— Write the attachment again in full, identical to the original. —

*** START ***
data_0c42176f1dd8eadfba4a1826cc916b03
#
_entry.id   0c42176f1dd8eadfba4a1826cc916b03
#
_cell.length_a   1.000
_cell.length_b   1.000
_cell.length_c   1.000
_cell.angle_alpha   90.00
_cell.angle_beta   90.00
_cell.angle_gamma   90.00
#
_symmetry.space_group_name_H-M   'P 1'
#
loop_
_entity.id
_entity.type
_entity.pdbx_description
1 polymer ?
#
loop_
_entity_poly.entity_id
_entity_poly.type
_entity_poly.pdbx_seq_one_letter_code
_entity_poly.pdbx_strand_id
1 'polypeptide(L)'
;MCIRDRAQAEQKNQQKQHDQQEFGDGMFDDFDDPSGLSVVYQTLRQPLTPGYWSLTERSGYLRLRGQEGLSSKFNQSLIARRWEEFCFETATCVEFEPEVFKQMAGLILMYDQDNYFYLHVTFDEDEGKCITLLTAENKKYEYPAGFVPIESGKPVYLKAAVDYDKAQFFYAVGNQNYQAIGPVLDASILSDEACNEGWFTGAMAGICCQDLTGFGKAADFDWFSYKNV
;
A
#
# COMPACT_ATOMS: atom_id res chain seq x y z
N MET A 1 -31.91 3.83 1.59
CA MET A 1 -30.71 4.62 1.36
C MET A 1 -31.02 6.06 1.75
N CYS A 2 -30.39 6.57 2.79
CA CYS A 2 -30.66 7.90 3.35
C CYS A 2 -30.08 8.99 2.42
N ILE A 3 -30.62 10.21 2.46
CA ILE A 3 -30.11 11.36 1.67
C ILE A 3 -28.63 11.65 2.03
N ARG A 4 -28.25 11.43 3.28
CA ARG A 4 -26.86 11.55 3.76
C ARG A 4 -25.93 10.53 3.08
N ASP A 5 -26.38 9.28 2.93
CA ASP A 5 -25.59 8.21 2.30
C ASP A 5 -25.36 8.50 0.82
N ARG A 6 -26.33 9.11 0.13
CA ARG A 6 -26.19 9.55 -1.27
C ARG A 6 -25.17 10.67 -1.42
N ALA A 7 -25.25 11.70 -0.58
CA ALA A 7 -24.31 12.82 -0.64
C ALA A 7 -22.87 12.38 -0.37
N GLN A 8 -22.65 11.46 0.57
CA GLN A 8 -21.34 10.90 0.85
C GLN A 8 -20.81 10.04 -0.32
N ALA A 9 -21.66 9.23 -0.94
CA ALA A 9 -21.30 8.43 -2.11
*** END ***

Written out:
data_0c42176f1dd8eadfba4a1826cc916b03
#
_entry.id   0c42176f1dd8eadfba4a1826cc916b03
#
_cell.length_a   1.000
_cell.length_b   1.000
_cell.length_c   1.000
_cell.angle_alpha   90.00
_cell.angle_beta   90.00
_cell.angle_gamma   90.00
#
_symmetry.space_group_name_H-M   'P 1'
#
loop_
_entity.id
_entity.type
_entity.pdbx_description
1 polymer ?
#
loop_
_entity_poly.entity_id
_entity_poly.type
_entity_poly.pdbx_seq_one_letter_code
_entity_poly.pdbx_strand_id
1 'polypeptide(L)'
;MCIRDRAQAEQKNQQKQHDQQEFGDGMFDDFDDPSGLSVVYQTLRQPLTPGYWSLTERSGYLRLRGQEGLSSKFNQSLIARRWEEFCFETATCVEFEPEVFKQMAGLILMYDQDNYFYLHVTFDEDEGKCITLLTAENKKYEYPAGFVPIESGKPVYLKAAVDYDKAQFFYAVGNQNYQAIGPVLDASILSDEACNEGWFTGAMAGICCQDLTGFGKAADFDWFSYKNV
;
A
#
# COMPACT_ATOMS: atom_id res chain seq x y z
N MET A 1 -31.91 3.83 1.59
CA MET A 1 -30.71 4.62 1.36
C MET A 1 -31.02 6.06 1.75
N CYS A 2 -30.39 6.57 2.79
CA CYS A 2 -30.66 7.90 3.35
C CYS A 2 -30.08 8.99 2.42
N ILE A 3 -30.62 10.21 2.46
CA ILE A 3 -30.11 11.36 1.67
C ILE A 3 -28.63 11.65 2.03
N ARG A 4 -28.25 11.43 3.28
CA ARG A 4 -26.86 11.55 3.76
C ARG A 4 -25.93 10.53 3.08
N ASP A 5 -26.38 9.28 2.93
CA ASP A 5 -25.59 8.21 2.30
C ASP A 5 -25.36 8.50 0.82
N ARG A 6 -26.33 9.11 0.13
CA ARG A 6 -26.19 9.55 -1.27
C ARG A 6 -25.17 10.67 -1.42
N ALA A 7 -25.25 11.70 -0.58
CA ALA A 7 -24.31 12.82 -0.64
C ALA A 7 -22.87 12.38 -0.37
N GLN A 8 -22.65 11.46 0.57
CA GLN A 8 -21.34 10.90 0.85
C GLN A 8 -20.81 10.04 -0.32
N ALA A 9 -21.66 9.23 -0.94
CA ALA A 9 -21.30 8.43 -2.11